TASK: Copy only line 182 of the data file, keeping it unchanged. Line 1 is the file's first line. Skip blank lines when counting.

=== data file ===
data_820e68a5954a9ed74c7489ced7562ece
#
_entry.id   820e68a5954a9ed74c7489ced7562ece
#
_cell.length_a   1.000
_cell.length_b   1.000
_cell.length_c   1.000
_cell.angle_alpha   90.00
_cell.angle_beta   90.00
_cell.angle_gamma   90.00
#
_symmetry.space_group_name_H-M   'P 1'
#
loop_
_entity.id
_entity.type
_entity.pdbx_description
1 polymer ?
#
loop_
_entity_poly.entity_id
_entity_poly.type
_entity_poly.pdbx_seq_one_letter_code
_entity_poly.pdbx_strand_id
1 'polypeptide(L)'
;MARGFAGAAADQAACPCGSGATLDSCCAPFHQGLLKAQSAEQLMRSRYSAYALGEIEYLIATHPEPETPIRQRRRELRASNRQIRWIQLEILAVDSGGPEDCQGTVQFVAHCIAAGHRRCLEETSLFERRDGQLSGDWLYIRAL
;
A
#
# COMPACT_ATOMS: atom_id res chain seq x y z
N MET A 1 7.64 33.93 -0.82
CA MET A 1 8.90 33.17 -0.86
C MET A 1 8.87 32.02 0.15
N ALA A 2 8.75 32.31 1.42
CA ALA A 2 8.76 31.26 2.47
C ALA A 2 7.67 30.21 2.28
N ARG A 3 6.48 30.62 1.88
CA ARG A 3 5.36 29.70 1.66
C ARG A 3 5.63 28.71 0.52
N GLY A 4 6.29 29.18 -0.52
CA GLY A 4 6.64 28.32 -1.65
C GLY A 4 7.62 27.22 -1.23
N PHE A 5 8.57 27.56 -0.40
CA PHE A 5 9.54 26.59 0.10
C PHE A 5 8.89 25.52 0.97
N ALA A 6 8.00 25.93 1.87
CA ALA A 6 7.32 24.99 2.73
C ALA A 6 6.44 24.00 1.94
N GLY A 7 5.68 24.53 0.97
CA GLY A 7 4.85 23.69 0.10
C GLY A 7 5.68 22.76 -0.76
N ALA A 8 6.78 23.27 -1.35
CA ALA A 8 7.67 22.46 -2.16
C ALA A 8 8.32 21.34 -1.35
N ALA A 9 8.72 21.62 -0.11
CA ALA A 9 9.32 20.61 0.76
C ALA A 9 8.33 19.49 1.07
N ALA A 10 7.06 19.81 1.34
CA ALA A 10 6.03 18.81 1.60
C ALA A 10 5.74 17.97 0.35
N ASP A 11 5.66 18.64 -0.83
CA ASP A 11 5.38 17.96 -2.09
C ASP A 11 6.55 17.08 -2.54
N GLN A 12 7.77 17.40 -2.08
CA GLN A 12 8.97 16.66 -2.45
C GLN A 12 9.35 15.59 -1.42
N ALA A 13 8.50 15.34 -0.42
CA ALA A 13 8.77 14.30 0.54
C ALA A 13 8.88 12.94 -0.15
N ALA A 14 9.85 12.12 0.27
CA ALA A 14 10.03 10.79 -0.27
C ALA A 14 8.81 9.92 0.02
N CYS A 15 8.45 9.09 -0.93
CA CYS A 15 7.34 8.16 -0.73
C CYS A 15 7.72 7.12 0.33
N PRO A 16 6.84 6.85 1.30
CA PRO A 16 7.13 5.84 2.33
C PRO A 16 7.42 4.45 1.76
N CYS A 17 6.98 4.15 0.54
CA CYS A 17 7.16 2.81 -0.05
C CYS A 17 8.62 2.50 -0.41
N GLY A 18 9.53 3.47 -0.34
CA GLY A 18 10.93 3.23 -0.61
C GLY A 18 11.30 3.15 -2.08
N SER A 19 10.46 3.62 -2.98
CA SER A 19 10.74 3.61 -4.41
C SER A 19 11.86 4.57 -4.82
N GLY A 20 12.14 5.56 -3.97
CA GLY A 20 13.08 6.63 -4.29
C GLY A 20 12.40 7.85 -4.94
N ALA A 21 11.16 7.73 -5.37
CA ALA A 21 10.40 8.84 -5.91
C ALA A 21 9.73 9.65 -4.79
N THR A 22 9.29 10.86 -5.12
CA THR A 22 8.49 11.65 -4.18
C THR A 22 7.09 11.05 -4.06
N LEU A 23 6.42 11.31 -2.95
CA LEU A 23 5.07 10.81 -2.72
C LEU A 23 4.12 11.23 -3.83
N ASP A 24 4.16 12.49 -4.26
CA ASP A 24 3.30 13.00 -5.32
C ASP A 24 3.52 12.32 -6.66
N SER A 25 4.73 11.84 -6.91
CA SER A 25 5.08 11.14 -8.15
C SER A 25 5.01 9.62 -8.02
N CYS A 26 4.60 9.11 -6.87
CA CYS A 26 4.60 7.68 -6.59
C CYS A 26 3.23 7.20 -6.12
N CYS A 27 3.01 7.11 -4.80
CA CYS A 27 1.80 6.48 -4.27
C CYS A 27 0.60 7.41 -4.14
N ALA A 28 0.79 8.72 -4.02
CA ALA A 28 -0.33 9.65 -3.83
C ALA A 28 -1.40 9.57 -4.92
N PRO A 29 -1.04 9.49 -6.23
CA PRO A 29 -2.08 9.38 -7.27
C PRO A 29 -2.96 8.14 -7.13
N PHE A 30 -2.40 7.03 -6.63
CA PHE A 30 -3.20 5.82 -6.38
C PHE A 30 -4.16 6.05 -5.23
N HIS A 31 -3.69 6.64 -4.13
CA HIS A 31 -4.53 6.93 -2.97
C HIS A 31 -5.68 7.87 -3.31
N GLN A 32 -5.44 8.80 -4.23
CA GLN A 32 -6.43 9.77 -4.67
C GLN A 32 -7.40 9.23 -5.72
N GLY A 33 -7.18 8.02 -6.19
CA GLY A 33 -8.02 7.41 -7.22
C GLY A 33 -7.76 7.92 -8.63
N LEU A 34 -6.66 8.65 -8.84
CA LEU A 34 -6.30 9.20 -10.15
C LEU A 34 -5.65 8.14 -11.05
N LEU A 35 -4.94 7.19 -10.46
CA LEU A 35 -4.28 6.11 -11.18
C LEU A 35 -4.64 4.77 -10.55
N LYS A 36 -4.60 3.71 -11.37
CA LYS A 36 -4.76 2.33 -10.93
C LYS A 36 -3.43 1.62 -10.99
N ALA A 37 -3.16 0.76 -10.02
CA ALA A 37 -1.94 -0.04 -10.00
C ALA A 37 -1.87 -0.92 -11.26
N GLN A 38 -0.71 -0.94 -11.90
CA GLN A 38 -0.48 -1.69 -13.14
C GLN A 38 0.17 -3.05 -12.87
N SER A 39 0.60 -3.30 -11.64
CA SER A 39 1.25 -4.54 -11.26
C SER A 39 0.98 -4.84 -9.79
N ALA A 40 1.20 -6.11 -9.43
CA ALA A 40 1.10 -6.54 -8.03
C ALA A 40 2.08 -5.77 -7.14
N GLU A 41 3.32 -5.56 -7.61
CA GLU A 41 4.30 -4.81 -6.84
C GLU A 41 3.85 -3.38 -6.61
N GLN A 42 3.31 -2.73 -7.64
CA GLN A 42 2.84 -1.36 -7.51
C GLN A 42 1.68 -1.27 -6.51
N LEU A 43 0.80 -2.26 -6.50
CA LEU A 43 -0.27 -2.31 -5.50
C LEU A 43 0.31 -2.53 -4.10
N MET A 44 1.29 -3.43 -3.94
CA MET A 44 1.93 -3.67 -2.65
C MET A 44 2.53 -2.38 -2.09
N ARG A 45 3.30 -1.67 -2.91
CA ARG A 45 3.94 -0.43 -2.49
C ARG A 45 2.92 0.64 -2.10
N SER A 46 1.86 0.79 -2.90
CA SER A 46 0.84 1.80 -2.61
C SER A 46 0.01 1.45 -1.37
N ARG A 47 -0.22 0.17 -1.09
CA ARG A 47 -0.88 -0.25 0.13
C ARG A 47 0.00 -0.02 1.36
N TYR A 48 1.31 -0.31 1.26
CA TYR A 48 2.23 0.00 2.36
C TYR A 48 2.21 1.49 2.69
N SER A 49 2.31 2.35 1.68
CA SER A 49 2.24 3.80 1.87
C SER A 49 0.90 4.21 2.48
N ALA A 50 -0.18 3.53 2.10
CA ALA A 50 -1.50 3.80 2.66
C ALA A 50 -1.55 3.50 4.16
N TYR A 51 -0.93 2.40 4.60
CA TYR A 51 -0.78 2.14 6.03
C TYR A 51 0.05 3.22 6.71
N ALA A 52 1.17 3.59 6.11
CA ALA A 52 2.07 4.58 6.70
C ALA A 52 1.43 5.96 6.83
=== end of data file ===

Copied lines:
CA TYR A 51 -0.78 2.14 6.03